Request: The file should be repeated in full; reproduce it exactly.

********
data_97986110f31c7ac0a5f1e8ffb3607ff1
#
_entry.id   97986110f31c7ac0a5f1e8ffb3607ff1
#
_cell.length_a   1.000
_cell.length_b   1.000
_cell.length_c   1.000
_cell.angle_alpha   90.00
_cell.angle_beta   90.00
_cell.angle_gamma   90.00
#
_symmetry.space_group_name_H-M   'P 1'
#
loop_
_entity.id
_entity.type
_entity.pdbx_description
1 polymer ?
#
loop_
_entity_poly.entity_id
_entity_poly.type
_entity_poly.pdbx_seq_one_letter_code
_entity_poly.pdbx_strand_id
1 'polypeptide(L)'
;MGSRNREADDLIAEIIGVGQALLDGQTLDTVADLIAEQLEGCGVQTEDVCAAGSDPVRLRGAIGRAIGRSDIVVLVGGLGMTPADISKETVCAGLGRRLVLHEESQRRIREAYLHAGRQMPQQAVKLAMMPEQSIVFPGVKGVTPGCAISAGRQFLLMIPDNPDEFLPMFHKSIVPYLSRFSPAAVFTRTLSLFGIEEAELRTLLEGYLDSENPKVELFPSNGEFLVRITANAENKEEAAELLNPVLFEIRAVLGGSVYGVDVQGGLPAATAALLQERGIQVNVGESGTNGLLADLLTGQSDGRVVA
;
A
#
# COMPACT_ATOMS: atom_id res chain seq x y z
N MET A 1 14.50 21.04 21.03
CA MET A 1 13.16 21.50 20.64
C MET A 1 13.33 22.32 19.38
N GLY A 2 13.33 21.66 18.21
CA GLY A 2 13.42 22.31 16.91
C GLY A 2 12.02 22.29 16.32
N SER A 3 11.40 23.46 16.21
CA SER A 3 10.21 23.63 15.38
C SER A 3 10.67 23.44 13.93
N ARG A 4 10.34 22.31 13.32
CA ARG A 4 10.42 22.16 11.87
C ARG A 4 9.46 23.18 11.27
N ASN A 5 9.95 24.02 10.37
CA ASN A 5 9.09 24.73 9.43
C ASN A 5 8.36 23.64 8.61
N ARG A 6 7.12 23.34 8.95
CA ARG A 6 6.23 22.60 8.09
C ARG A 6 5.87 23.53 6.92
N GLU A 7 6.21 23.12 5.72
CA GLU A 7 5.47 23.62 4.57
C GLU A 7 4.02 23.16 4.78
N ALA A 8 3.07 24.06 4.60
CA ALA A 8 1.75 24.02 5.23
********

data_97986110f31c7ac0a5f1e8ffb3607ff1
#
_entry.id   97986110f31c7ac0a5f1e8ffb3607ff1
#
_cell.length_a   1.000
_cell.length_b   1.000
_cell.length_c   1.000
_cell.angle_alpha   90.00
_cell.angle_beta   90.00
_cell.angle_gamma   90.00
#
_symmetry.space_group_name_H-M   'P 1'
#
loop_
_entity.id
_entity.type
_entity.pdbx_description
1 polymer ?
#
loop_
_entity_poly.entity_id
_entity_poly.type
_entity_poly.pdbx_seq_one_letter_code
_entity_poly.pdbx_strand_id
1 'polypeptide(L)'
;MGSRNREADDLIAEIIGVGQALLDGQTLDTVADLIAEQLEGCGVQTEDVCAAGSDPVRLRGAIGRAIGRSDIVVLVGGLGMTPADISKETVCAGLGRRLVLHEESQRRIREAYLHAGRQMPQQAVKLAMMPEQSIVFPGVKGVTPGCAISAGRQFLLMIPDNPDEFLPMFHKSIVPYLSRFSPAAVFTRTLSLFGIEEAELRTLLEGYLDSENPKVELFPSNGEFLVRITANAENKEEAAELLNPVLFEIRAVLGGSVYGVDVQGGLPAATAALLQERGIQVNVGESGTNGLLADLLTGQSDGRVVA
;
A
#
# COMPACT_ATOMS: atom_id res chain seq x y z
N MET A 1 14.50 21.04 21.03
CA MET A 1 13.16 21.50 20.64
C MET A 1 13.33 22.32 19.38
N GLY A 2 13.33 21.66 18.21
CA GLY A 2 13.42 22.31 16.91
C GLY A 2 12.02 22.29 16.32
N SER A 3 11.40 23.46 16.21
CA SER A 3 10.21 23.63 15.38
C SER A 3 10.67 23.44 13.93
N ARG A 4 10.34 22.31 13.32
CA ARG A 4 10.42 22.16 11.87
C ARG A 4 9.46 23.18 11.27
N ASN A 5 9.95 24.02 10.37
CA ASN A 5 9.09 24.73 9.43
C ASN A 5 8.36 23.64 8.61
N ARG A 6 7.12 23.34 8.95
CA ARG A 6 6.23 22.60 8.09
C ARG A 6 5.87 23.53 6.92
N GLU A 7 6.21 23.12 5.72
CA GLU A 7 5.47 23.62 4.57
C GLU A 7 4.02 23.16 4.78
N ALA A 8 3.07 24.06 4.60
CA ALA A 8 1.75 24.02 5.23